Fertility :: Access to IVF fertility care on the NHS is a lottery

A British MP Grant Shapps says “Access to IVF on the NHS is a lottery, with different areas adopting different rules”, reported by BBC.

Grant Shapps MP obtained data under the Freedom of Information Act showing inequitable IVF provision across England’s Primary Care Trusts (PCTs). Guidelines say all eligible women aged 23-39 should get one free cycle of IVF. But some areas have introduced restrictions such as age limits, with some saying a woman over 35 is too old, with others saying that is too young. Other PCTs, like North Staffordshire, are so cash-strapped they have put a freeze on all forms of fertility treatment.

In vitro fertilization (IVF) is a procedure in which eggs (ova) from a woman’s ovary are removed, they are fertilized with sperm in a laboratory procedure, and then the fertilized egg (embryo) is returned to the woman’s uterus.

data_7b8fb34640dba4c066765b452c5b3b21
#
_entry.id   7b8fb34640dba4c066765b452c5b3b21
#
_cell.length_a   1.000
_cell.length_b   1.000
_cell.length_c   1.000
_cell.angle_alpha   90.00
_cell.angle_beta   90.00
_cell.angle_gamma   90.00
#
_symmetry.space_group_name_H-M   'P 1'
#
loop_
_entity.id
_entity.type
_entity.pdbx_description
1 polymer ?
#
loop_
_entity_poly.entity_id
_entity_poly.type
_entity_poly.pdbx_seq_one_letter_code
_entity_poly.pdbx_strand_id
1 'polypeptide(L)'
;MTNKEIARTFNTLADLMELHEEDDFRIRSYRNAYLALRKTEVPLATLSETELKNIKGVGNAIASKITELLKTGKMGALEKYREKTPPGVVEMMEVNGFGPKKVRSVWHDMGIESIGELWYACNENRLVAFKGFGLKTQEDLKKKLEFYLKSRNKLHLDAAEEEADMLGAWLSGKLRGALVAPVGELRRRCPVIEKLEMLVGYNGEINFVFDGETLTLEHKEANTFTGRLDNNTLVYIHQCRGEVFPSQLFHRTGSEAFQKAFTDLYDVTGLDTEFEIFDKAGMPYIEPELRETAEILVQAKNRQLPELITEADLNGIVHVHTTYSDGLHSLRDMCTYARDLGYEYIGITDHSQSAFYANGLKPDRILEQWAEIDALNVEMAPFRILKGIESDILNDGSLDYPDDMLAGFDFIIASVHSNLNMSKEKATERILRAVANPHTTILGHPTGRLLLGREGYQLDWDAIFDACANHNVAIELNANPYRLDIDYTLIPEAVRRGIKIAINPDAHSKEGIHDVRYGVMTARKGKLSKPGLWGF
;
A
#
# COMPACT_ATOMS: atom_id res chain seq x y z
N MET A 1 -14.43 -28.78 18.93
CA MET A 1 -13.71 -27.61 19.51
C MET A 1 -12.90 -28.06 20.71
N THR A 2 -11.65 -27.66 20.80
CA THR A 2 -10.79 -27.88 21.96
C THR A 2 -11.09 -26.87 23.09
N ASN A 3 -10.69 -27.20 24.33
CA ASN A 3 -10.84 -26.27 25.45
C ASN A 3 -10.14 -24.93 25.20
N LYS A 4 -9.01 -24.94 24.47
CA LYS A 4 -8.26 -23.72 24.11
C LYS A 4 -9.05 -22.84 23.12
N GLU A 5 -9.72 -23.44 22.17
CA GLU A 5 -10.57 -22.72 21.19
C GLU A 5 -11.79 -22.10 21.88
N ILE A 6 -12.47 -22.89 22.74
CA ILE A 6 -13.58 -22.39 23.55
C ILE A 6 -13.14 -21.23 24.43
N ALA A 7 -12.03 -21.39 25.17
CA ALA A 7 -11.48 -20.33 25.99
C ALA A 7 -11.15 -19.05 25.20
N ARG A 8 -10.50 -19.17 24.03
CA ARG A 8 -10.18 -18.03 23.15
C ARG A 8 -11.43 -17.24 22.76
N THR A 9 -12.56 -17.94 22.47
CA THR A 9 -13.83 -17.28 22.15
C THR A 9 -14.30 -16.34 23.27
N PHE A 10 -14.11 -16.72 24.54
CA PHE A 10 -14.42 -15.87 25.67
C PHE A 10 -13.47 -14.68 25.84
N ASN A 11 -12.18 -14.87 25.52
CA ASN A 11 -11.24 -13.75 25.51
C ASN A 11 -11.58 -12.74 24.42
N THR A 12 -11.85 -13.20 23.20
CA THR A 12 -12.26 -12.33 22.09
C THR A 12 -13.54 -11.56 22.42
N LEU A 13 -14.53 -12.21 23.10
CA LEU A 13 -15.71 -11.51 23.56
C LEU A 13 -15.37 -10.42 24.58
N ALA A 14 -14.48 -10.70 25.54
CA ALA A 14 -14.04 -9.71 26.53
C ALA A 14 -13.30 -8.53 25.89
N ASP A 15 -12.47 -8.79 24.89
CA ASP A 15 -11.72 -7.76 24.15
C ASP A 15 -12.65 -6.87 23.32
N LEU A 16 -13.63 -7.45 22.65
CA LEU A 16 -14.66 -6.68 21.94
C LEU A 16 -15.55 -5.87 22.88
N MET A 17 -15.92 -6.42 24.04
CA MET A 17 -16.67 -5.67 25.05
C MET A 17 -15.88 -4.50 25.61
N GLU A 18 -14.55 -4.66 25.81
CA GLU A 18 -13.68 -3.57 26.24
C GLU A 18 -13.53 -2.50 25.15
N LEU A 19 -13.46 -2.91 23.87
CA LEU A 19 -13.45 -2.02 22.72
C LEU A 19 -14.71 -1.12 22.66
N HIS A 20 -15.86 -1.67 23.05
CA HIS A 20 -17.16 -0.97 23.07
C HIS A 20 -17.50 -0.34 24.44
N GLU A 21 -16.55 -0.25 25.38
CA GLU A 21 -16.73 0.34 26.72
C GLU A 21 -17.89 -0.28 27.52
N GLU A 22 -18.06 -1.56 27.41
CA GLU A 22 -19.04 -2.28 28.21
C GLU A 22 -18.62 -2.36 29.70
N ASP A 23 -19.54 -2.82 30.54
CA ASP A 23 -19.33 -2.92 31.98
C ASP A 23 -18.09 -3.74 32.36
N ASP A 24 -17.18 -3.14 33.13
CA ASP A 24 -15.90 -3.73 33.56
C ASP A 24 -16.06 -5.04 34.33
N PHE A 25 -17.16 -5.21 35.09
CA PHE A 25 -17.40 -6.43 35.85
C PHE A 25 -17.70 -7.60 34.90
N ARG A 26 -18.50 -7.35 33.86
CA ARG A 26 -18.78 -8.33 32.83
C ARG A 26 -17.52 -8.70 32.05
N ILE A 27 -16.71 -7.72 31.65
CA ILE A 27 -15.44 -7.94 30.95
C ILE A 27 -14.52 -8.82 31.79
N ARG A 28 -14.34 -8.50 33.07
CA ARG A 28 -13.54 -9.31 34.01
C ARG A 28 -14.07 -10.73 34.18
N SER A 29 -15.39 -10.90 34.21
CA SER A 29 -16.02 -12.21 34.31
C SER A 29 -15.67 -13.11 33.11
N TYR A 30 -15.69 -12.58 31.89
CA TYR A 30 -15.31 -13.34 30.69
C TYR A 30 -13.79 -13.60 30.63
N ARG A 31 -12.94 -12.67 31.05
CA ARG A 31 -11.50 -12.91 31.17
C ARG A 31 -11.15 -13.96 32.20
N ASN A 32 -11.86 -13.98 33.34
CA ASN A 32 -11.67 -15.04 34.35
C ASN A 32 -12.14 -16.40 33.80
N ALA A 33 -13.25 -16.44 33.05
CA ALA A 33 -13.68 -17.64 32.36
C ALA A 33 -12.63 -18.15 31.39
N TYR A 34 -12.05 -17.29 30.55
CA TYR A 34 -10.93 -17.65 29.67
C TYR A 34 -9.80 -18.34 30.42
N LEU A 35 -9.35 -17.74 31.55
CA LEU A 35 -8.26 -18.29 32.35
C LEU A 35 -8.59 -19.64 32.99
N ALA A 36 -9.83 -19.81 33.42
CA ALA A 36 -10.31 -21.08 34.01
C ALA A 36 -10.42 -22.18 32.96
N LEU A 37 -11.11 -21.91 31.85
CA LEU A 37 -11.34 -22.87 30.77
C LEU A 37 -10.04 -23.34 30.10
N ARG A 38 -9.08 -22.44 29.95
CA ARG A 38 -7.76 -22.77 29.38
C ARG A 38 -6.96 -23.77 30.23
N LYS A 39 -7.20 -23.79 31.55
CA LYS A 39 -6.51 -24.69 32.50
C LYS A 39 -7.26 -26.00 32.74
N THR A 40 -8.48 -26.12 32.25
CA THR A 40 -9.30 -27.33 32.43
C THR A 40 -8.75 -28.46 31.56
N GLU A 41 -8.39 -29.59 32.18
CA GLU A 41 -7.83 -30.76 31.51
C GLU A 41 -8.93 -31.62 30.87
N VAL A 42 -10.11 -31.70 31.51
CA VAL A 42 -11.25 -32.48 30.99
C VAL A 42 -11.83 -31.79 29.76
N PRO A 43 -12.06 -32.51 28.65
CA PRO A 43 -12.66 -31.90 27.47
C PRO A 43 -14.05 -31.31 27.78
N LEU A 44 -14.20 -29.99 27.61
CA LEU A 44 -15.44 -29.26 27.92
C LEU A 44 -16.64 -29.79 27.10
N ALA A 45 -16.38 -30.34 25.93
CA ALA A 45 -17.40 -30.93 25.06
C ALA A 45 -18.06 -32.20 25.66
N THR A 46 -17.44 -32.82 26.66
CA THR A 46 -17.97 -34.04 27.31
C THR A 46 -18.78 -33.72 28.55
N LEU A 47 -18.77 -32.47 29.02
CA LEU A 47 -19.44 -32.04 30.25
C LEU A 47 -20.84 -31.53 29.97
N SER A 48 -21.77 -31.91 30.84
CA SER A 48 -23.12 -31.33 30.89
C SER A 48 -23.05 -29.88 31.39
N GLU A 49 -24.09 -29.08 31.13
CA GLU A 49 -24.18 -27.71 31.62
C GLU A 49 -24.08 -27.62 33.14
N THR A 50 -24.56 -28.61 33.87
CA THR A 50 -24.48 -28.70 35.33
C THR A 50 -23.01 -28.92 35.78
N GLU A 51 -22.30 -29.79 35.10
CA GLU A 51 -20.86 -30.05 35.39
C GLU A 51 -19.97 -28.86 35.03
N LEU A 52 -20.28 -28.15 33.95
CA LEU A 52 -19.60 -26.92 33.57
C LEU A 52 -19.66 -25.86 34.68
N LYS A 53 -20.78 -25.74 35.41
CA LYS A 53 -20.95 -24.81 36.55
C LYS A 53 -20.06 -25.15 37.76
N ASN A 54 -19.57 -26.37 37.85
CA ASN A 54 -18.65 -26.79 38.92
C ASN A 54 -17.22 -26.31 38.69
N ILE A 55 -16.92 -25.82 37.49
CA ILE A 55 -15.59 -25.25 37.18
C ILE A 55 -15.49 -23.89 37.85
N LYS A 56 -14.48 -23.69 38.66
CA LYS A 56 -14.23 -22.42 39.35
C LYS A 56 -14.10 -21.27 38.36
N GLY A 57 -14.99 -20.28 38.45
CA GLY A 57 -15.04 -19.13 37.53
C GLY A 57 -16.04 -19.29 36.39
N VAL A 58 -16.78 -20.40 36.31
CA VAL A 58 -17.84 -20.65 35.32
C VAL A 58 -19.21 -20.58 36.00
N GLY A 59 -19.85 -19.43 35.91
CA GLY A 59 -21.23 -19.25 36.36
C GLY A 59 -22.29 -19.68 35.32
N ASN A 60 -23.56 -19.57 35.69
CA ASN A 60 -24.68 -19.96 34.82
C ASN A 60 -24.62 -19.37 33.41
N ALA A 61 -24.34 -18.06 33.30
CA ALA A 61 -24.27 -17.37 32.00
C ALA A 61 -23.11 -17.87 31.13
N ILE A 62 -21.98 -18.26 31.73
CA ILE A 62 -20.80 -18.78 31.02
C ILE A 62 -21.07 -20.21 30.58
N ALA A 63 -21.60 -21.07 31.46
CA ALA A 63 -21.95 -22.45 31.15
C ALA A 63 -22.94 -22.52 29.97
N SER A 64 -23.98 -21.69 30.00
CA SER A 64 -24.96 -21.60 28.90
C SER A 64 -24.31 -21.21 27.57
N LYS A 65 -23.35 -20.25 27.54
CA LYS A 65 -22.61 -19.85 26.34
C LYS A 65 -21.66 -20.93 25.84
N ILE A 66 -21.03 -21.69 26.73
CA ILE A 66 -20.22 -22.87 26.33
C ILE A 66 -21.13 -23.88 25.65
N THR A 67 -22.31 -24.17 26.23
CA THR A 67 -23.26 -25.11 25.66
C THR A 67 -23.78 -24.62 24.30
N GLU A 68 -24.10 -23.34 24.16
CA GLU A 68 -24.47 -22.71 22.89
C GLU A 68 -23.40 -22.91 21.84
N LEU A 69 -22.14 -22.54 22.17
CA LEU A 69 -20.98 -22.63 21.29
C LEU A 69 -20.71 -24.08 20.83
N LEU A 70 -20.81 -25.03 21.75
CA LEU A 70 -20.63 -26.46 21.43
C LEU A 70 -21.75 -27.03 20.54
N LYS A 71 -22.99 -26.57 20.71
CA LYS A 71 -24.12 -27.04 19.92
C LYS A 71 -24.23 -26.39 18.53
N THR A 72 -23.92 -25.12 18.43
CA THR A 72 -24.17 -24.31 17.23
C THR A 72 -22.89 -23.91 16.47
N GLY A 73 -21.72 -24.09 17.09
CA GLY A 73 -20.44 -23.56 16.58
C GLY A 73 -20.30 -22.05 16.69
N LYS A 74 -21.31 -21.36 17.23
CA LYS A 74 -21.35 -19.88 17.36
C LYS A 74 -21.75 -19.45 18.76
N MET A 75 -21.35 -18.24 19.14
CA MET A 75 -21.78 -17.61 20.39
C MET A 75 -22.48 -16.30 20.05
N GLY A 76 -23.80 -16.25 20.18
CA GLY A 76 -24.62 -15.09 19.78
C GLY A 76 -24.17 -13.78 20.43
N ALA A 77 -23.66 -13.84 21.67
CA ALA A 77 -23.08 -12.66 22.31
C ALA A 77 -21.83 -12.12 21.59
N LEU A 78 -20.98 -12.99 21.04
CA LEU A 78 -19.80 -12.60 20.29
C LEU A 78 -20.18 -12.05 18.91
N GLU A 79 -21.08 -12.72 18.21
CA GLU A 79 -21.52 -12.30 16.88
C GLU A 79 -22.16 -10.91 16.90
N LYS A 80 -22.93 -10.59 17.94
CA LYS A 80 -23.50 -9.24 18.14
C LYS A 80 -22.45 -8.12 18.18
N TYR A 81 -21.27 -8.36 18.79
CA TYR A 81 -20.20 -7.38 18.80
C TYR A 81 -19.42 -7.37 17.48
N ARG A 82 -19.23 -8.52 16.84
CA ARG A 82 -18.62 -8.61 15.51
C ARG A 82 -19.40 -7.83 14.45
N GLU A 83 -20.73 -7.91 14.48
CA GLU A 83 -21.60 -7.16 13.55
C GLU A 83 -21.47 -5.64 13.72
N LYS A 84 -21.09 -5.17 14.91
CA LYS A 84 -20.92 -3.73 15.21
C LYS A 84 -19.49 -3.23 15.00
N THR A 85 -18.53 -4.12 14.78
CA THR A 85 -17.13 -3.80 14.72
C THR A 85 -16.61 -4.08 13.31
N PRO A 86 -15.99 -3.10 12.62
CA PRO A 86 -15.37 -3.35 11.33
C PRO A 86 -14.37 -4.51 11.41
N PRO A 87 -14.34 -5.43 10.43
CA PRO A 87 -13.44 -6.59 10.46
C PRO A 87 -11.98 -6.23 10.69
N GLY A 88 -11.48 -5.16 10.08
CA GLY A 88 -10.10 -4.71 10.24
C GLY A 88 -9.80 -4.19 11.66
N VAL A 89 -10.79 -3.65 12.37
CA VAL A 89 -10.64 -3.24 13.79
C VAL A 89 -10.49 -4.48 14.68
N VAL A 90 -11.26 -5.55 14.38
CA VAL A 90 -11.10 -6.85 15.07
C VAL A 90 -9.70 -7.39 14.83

IVF is one of several assisted reproductive techniques (ART) used to help infertile couples to conceive a child. If after one year of having sexual intercourse without the use of birth control a woman is unable to get pregnant, infertility is suspected. Some of the reasons for infertility are damaged or blocked fallopian tubes, hormonal imbalance, or endometriosis in the woman. In the man, low sperm count or poor quality sperm can cause infertility.

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